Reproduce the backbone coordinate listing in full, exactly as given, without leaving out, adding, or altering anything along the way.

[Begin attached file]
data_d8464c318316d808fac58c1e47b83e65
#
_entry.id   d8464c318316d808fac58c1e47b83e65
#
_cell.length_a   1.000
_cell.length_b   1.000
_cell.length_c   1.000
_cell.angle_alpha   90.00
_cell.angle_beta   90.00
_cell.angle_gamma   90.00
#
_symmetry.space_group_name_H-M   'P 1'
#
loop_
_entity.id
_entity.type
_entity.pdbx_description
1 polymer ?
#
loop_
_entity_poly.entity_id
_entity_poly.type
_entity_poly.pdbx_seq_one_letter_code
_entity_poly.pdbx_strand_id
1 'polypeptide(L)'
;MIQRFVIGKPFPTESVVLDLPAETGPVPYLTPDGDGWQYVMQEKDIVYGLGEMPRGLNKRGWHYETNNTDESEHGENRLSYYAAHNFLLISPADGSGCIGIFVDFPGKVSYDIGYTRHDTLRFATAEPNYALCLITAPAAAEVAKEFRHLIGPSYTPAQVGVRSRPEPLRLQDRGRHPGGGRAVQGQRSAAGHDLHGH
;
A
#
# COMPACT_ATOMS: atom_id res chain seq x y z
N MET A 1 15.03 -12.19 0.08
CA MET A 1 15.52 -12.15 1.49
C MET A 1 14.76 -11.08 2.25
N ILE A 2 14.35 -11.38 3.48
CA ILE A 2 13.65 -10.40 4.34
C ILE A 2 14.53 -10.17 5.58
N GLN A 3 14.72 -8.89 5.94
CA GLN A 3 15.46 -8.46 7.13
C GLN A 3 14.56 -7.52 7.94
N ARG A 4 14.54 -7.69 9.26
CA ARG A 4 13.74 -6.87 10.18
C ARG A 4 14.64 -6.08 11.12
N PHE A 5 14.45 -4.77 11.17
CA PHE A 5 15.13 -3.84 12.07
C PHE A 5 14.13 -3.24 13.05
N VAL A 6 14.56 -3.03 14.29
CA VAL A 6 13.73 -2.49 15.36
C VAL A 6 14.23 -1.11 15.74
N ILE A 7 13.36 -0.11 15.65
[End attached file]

data_d8464c318316d808fac58c1e47b83e65
#
_entry.id   d8464c318316d808fac58c1e47b83e65
#
_cell.length_a   1.000
_cell.length_b   1.000
_cell.length_c   1.000
_cell.angle_alpha   90.00
_cell.angle_beta   90.00
_cell.angle_gamma   90.00
#
_symmetry.space_group_name_H-M   'P 1'
#
loop_
_entity.id
_entity.type
_entity.pdbx_description
1 polymer ?
#
loop_
_entity_poly.entity_id
_entity_poly.type
_entity_poly.pdbx_seq_one_letter_code
_entity_poly.pdbx_strand_id
1 'polypeptide(L)'
;MIQRFVIGKPFPTESVVLDLPAETGPVPYLTPDGDGWQYVMQEKDIVYGLGEMPRGLNKRGWHYETNNTDESEHGENRLSYYAAHNFLLISPADGSGCIGIFVDFPGKVSYDIGYTRHDTLRFATAEPNYALCLITAPAAAEVAKEFRHLIGPSYTPAQVGVRSRPEPLRLQDRGRHPGGGRAVQGQRSAAGHDLHGH
;
A
#
# COMPACT_ATOMS: atom_id res chain seq x y z
N MET A 1 15.03 -12.19 0.08
CA MET A 1 15.52 -12.15 1.49
C MET A 1 14.76 -11.08 2.25
N ILE A 2 14.35 -11.38 3.48
CA ILE A 2 13.65 -10.40 4.34
C ILE A 2 14.53 -10.17 5.58
N GLN A 3 14.72 -8.89 5.94
CA GLN A 3 15.46 -8.46 7.13
C GLN A 3 14.56 -7.52 7.94
N ARG A 4 14.54 -7.69 9.26
CA ARG A 4 13.74 -6.87 10.18
C ARG A 4 14.64 -6.08 11.12
N PHE A 5 14.45 -4.77 11.17
CA PHE A 5 15.13 -3.84 12.07
C PHE A 5 14.13 -3.24 13.05
N VAL A 6 14.56 -3.03 14.29
CA VAL A 6 13.73 -2.49 15.36
C VAL A 6 14.23 -1.11 15.74
N ILE A 7 13.36 -0.11 15.65